Berger mentions Lara Croft as well, discussing her within the context of Laura Mulvey’s “male gaze” and scopophilia, emphasizing the sexual pleasure to be gained from “control[ling] Lara Croft and other beautiful voluptuous women”  (Berger 67).  These analyses demonstrate that video games are still conceived of as male and seem to be designed to pleasure the male viewer far more than the female viewer.  An article published as late as 2006 argues that games are male in focus because male characters were more common, more likely to be playable by the gamer and far less likely to be discussed in a sexual manner.  James Ivory, professor at Virginia Polytechnic University, confirmed this through a content analysis of 100 video game reviews, where he found found, for example, “Active male characters were mentioned in 75% (N=75) of the reviews, whereas active female characters were described in only 33% (N=33) of the reviews” (Ivory 110).  Released after the newest generation of video game consoles, this article seems to demonstrate that the bias toward a male audience still persists.
            Many academic articles and discussions of video game history also continue to emphasize the differences in what female and male gamers want out of games.  In FBtMT, one chapter writes that violent games do not attract girl gamers and can even cause undue stress by requiring girls to engage in shooting or similar actions (Subrahmanyanmotorskills (e.g., guiding or intercepting projectiles)” (Lucas & Sherry 508-509), actions that are genetically associated with men.  A number of authors emphasize that boys and girls look for different things in games, presenting this as a key reason why women don’t play more video games.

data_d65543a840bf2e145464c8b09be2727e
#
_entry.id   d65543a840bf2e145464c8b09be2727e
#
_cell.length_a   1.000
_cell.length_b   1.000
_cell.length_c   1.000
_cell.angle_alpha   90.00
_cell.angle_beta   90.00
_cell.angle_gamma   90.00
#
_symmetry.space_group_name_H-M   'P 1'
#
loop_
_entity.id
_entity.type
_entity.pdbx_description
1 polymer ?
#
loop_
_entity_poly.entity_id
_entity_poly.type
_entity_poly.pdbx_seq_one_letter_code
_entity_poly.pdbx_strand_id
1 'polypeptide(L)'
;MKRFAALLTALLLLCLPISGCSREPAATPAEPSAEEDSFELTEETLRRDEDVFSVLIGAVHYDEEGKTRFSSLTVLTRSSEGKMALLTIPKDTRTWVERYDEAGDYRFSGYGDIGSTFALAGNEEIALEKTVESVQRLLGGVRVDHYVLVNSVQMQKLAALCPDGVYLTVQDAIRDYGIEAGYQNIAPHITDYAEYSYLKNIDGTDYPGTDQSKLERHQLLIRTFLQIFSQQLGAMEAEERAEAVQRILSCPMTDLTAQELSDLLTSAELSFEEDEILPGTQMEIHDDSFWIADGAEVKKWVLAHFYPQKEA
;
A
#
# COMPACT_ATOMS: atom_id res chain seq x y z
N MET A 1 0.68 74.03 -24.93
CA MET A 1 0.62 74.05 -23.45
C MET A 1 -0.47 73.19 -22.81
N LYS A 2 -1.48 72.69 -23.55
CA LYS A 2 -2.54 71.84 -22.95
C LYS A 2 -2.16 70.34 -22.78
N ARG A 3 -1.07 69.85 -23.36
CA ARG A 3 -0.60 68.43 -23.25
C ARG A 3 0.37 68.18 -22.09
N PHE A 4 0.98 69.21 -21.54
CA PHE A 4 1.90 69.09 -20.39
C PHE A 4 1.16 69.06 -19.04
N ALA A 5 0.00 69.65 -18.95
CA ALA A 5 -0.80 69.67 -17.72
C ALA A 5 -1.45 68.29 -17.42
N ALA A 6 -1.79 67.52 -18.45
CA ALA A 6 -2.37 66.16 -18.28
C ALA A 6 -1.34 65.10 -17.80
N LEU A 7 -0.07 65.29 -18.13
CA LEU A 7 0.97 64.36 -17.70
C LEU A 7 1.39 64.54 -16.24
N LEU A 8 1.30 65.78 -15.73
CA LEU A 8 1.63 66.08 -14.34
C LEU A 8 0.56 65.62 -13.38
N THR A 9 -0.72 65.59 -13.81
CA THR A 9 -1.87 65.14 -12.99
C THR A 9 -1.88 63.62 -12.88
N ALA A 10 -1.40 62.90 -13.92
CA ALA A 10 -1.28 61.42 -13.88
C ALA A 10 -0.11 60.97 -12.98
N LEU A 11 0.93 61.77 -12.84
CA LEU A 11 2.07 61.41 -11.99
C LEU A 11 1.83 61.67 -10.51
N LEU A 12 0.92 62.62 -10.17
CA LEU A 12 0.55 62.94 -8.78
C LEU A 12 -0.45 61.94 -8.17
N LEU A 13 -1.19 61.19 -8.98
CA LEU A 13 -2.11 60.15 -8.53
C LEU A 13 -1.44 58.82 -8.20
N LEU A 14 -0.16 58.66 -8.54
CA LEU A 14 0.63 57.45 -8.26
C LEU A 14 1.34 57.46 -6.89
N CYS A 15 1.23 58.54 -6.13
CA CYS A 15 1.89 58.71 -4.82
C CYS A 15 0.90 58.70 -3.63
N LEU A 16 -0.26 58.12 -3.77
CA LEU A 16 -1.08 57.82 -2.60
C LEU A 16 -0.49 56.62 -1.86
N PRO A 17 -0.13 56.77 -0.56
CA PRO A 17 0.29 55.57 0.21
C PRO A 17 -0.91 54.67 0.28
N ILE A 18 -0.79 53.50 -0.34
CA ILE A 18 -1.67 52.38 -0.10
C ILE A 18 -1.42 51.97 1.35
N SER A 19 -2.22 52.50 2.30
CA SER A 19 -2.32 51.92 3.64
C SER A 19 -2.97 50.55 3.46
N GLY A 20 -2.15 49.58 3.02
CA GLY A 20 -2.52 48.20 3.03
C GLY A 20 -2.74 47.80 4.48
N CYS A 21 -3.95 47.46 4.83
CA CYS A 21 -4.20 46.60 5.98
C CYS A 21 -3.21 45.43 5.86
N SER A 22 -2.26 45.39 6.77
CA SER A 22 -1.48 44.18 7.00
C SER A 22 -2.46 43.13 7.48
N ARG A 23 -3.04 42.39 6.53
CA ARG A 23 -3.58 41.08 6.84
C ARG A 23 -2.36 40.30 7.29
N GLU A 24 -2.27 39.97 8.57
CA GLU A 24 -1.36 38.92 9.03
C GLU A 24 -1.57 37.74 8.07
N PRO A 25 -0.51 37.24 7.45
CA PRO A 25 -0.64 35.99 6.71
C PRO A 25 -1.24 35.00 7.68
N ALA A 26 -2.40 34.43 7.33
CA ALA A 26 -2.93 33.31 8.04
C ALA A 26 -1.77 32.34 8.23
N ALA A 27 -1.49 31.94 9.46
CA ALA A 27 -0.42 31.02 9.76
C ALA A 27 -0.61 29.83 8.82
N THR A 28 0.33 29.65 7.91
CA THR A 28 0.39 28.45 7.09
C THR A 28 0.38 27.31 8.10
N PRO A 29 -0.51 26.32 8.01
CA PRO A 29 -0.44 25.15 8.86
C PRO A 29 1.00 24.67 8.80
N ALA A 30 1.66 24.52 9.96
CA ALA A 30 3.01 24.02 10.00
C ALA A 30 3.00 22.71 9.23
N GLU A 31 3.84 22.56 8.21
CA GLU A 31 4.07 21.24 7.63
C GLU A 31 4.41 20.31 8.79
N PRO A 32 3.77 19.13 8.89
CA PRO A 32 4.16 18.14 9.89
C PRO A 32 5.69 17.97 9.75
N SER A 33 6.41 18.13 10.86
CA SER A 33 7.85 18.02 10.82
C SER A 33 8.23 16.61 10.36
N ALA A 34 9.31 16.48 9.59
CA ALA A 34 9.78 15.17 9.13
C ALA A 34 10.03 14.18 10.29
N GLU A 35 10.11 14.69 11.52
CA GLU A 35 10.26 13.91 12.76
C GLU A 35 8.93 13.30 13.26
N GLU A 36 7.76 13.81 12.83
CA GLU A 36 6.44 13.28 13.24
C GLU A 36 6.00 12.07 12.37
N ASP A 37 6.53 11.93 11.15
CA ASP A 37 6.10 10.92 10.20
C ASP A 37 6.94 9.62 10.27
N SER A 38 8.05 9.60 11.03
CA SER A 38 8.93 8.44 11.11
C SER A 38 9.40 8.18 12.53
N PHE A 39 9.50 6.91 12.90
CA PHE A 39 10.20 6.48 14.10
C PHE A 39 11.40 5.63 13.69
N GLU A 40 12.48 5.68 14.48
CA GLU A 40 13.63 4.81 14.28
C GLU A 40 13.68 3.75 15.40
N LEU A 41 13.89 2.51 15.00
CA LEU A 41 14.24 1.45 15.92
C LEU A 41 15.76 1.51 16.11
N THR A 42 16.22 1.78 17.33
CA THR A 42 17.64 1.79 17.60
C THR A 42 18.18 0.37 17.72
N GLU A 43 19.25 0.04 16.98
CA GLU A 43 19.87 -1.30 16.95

The two ideas presented above represent the dominant themes through which video games have been viewed throughout their history.  However, alternative views to these have become more and more prevalent as time has gone on.  At the end of FBtMT, for instance, there is a section called “Voices from the Combat Zone: Game Grrls Talk Back” that consists of interviews with female gamers who partake of traditionally masculine, violent shooting games like Quake  and Unreal Tournament.  When confronted with arguments about the dangers of male affinity for violent games, Game Grrls issue statements like, “Maybe it’s a problem that little girls DON’T like to play games that slaughter entire planets.  Maybe that’s why we are still underpaid, still struggling, still fighting for our rights.  Maybe if we had the mettle to take on an entire planet, we could fight some of the smaller battles we face everyday” (Jenkins 334).  These women perform what game researchers Bryce and Rutter refer to as “oppositional readings” of video games, drawing upon the work of Stuart Hall and the work done in the Birmingham Center for Cultural Studies.  Instead of privileging the dominant meaning of the texts, they “can adopt texts in a fashion which does not necessarily follow those intended in any authorial intention, demonstrating active play with power and culture” (Bryce & Rutter 9).  In this case, the girls draw upon the example of the post-feminist Riot Grrl movement to co-opt the violence and aggression of “male” video games and enact their own performance of femininity and female power.